Where the budgets went over was in the direct appropriations. Again, this portion of our budget is created and controlled by the Office of Management and Budget. We have no control over the spending or creation of this budget. None of this nuance was shared by then Comptroller Beadnell in his many public attacks on our department.
The austerity of the Onondaga County budgets is most noticed when comparing to the other counties. In 2021 that austerity continues. Our adopted budget of 2.8 million is 10th highest of upstate counties, but we have the 6th highest registered voter population. The proportional proposed spending of $9.28 per voter is the 5th worst in the entire state and way below the average of $17.99 per voter for all Upstate Counties and $18.80 per voter for counties over 100k.
The main source of this inequity comes from the refusal to add permanent staff to our department. Despite all the Election Reforms passed and the dramatic increase in workload we are at the same staffing levels that we had when we started in 2013. The 14 full time permanent staff represent 1 full time staffer to every $19.2k voters. Throughout Upstate New York the Boards of Elections average 1 full time staffer for every 7.3k voters, Again Counties over 100k voters average 1 for every 8.3k voters. Even if the County adopts my proposal for 2021 to add 4 full time permanent staff, an increase of over 25%, we still will have the worst ratio in the state.
The workload has dramatically increased over the last 4 years. In addition to the 500% increase in absentee ballots in 2020 we saw a record-breaking registration level. New York State reforms that make it easier to register and update registrations through DMV have been vital to our increased turnout, but that fallout is an ever-increasing workload. We processed over 100k registration forms in 2020 with 73k from DMV. This is part of an ever-increasing traffic that we have seen since 2016 when the DMV started allowing online registration changes. This added workload along with no additional staffing has resulted in weeks of 12-hour days to avoid issues like we saw in Oneida County last year. The human cost of this is starting to show as we are getting some burnout and turnover each election now.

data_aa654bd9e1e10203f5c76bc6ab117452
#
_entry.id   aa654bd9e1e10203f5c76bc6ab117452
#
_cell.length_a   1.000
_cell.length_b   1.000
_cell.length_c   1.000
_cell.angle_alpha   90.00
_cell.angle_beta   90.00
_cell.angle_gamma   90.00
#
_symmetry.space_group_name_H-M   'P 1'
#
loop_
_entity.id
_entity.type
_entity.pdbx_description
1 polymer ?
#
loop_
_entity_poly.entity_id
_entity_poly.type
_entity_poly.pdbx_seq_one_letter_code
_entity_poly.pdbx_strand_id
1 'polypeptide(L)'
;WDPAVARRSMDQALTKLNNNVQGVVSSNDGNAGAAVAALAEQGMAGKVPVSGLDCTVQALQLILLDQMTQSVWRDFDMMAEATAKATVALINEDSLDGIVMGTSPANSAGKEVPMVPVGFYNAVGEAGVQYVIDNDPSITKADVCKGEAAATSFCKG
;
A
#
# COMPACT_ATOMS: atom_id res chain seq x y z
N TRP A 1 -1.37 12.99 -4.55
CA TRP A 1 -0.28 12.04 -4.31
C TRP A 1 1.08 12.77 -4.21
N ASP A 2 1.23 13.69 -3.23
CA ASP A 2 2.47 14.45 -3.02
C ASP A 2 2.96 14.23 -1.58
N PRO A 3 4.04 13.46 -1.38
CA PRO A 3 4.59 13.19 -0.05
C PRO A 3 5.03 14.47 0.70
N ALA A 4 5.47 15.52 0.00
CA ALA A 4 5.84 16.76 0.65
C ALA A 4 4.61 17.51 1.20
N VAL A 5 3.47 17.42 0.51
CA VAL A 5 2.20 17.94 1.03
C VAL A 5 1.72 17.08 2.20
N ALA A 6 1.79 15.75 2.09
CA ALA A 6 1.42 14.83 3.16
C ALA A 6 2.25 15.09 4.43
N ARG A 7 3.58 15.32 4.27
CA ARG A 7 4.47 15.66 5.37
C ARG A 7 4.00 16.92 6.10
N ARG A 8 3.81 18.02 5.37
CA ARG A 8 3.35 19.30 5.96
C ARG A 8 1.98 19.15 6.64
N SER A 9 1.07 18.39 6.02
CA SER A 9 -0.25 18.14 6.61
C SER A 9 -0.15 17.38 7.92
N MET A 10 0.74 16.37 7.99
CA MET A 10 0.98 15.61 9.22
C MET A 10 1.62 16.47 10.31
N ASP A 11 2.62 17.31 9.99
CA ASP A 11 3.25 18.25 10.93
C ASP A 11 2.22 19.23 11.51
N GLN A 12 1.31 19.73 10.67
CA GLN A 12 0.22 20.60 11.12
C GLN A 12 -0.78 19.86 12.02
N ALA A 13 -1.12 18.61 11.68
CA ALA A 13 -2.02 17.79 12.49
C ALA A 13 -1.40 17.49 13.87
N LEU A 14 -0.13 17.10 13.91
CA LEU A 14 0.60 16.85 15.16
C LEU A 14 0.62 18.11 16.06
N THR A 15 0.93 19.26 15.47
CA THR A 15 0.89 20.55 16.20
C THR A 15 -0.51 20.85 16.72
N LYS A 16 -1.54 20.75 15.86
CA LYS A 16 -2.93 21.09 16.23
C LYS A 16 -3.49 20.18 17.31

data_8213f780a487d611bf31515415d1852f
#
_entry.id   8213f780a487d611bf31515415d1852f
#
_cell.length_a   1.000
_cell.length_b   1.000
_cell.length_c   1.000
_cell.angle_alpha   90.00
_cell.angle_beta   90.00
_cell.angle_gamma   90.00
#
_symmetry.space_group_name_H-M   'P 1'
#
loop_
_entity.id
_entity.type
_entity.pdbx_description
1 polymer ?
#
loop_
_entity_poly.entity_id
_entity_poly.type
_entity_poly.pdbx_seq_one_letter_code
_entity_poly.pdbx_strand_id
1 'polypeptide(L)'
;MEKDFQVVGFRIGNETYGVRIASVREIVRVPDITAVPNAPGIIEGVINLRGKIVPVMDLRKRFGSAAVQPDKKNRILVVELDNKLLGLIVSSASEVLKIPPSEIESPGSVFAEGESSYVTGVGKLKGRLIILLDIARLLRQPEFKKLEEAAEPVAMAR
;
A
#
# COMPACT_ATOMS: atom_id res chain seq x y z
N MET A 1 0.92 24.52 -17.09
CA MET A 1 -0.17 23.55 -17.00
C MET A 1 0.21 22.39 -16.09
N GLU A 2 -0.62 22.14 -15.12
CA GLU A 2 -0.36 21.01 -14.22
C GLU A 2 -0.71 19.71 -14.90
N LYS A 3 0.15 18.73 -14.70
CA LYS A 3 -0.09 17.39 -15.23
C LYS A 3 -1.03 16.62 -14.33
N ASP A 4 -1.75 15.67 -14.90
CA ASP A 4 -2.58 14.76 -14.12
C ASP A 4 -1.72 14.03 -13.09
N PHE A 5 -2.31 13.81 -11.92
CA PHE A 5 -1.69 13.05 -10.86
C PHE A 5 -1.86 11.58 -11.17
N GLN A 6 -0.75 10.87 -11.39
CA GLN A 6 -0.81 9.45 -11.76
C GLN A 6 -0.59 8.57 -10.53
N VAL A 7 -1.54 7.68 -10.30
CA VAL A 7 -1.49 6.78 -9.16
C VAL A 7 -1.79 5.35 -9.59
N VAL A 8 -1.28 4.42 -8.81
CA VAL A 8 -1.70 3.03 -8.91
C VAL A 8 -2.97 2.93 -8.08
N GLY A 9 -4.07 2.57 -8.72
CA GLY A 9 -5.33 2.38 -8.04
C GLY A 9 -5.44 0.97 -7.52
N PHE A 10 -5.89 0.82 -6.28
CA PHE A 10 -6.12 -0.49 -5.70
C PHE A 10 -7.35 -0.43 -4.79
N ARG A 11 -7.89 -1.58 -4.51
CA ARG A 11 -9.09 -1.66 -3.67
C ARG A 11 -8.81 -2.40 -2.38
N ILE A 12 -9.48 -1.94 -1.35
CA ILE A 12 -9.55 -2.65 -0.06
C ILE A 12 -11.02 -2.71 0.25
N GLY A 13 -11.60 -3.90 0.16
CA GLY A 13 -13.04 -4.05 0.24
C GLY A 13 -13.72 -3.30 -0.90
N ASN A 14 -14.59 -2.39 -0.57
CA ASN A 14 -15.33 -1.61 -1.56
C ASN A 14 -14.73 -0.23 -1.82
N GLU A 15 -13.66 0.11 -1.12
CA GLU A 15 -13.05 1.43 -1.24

Finally, I wish to address the controversy last year with the attempted reduction in my fellow commissioners and my salary. I feel honored to be one of your Elections Commissioner and I recognize that to many in our community our salaries of $99,973 annually would be a blessing, and it is for me as well. I hope that you can see from the amount of personal time and effort I put into this job that it is not a 40 hour a week 9-5 job for me. Commissioners do not receive overtime and often work 50-60 hour weeks during Election Time and as you can see from the workload and new calendar throughout the year. However, the attempted reduction in our salaries was justified both on the floor and in a release by the GOP legislators with faulty math to justify their hasty and last-minute decision.
Onondaga County is the 6th most populous county in New York outside of NYC. Our salaries are the 7th highest. In all the counties the state average I the Commissioner makes about $.49 per voter, we in Onondaga County only make $.32 per voter. 41 of the 57 counties have full time commissioners, they average $.42 per voter. Commissioners of Larger counties usually make less per voter since they have additional staffing to compensate to spread out the workload. As we saw in the last section Onondaga County is the least staffed County in the state per voter. Even so Onondaga County’s rate is comparable to the $.29 average. This ratio will get worse over time now that the County Legislature has exempted us from annual cost of living pay raises, something every other Department Head in the County benefit from, including themselves. It is up to others to speculate on the motivation, but the math doesn’t add up.
I hope this analysis shows you the hard work and dedication of all our staff at the Onondaga County Board of Elections. Despite the inequities placed on us the staff is committed to not only providing basic services but are a leader in Election Administration throughout the state. I could not be prouder of them and I will continue to work to make sure these inequities are highlighted, and hopefully resolved, in the future.